Lowest Element of the Plunderers
 
From: bernhard1848@att.net
 
“I well remember the night when the news came that Lincoln was probably elected. I with a party other college boys went to Hunt’s Hotel [in Columbia] where several speeches were made. Among the speakers was F.J. Moses, a prominent lawyer from Sumter, who in a most violent secession speech hoped the report of the election was true, as it would sweep away the opposition of the weak-kneed and hesitating, like his valued and timid friend, Wade Hampton.

 
Moses lived to be a prominent member of the infamous carpetbag government that wrecked the State from 1868 to 1876. He was Chief Justice of the Court of Appeals, while his son, F.J., Jr., was for years the leader in all the worst thievery and corruption, winding up as Governor.
 
Neither father nor son ever went in the army. His “timid” friend, Wade Hampton, entered the war and his history is a large part of that in the next four years. His next appearance was when the State called him in ’76, when the carpetbaggers and their allies were turned out, the Moses, father and son, being among those deposed at that time. Justice Moses rendered honest decisions, which were of great benefit…His son was to the last allied with the lowest element of the plunderers, and led a vigorous fight in their own party against D.H. Chamberlain, who refused to sign the commission of the younger Moses as judge, a position which he sought only for the opportunities it would give him to sell [court] decisions.
 
“[D.H.] Chamberlain, who was [South Carolina’s Reconstruction] governor from 1874 through 1876, took the ground boldly that the younger [F.J.] Moses and W.J. Whipper, both of whom had been elected judge, were unfit and that he would not assent to their being put on the bench to disgrace it. Chamberlain’s course was one of the first steps toward a better state of things, and it was a heavy blow at the Reconstruction party, whose only bond was plunder. It made a most effective break in their party, which cared nothing for success except as it meant free plunder. They considered Chamberlain’s efforts to make their party honest and decent as a blow at the only liberty they valued, License.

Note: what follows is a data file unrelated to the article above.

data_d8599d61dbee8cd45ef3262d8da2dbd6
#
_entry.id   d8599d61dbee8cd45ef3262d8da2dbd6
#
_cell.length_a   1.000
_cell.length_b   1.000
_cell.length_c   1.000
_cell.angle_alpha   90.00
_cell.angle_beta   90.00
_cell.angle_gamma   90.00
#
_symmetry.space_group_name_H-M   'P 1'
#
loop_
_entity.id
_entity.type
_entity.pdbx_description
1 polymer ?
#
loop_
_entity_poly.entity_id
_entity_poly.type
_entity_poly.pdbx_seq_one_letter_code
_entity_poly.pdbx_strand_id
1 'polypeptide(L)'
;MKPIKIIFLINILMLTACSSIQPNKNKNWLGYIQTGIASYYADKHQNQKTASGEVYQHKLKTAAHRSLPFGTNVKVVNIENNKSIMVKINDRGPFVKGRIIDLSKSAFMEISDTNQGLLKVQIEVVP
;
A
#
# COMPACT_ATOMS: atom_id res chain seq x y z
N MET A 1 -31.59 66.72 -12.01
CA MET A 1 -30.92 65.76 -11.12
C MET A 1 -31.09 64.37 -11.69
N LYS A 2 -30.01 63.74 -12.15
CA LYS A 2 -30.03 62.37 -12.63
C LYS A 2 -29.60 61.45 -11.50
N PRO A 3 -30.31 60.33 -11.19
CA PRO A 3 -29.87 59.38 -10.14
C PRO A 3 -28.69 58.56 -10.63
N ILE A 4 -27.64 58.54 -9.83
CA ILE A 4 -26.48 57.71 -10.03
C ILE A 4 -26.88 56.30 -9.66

Chamberlain was one of the few men of character and education who came South after the war. Even they believed that Northern thrift and economy would reap rich harvests from the development of the South’s great natural resources. They did not realize the insuperable difficulties of working with labor which for generations had been irresponsible chattels, whose one idea of freedom was license, whose foresight never looked beyond the needs of the day, and who could not realize that with the power to govern themselves had come the burden of supporting themselves, the helpless children, the old people, who had been cared for as well as controlled.
 
Some of the Northerners thought that they could direct the ignorant, grateful Negro, even making rich profits while elevating the former slave. But they either gave up in despair, losing all they had put in, or went with the crowd and made profit of their intelligence in a division of plunder.” 
 
(The Haskell Memoirs, Govan & Livingood, editors, G.P. Putnam’s Sons, 1960, pp. vi-viii)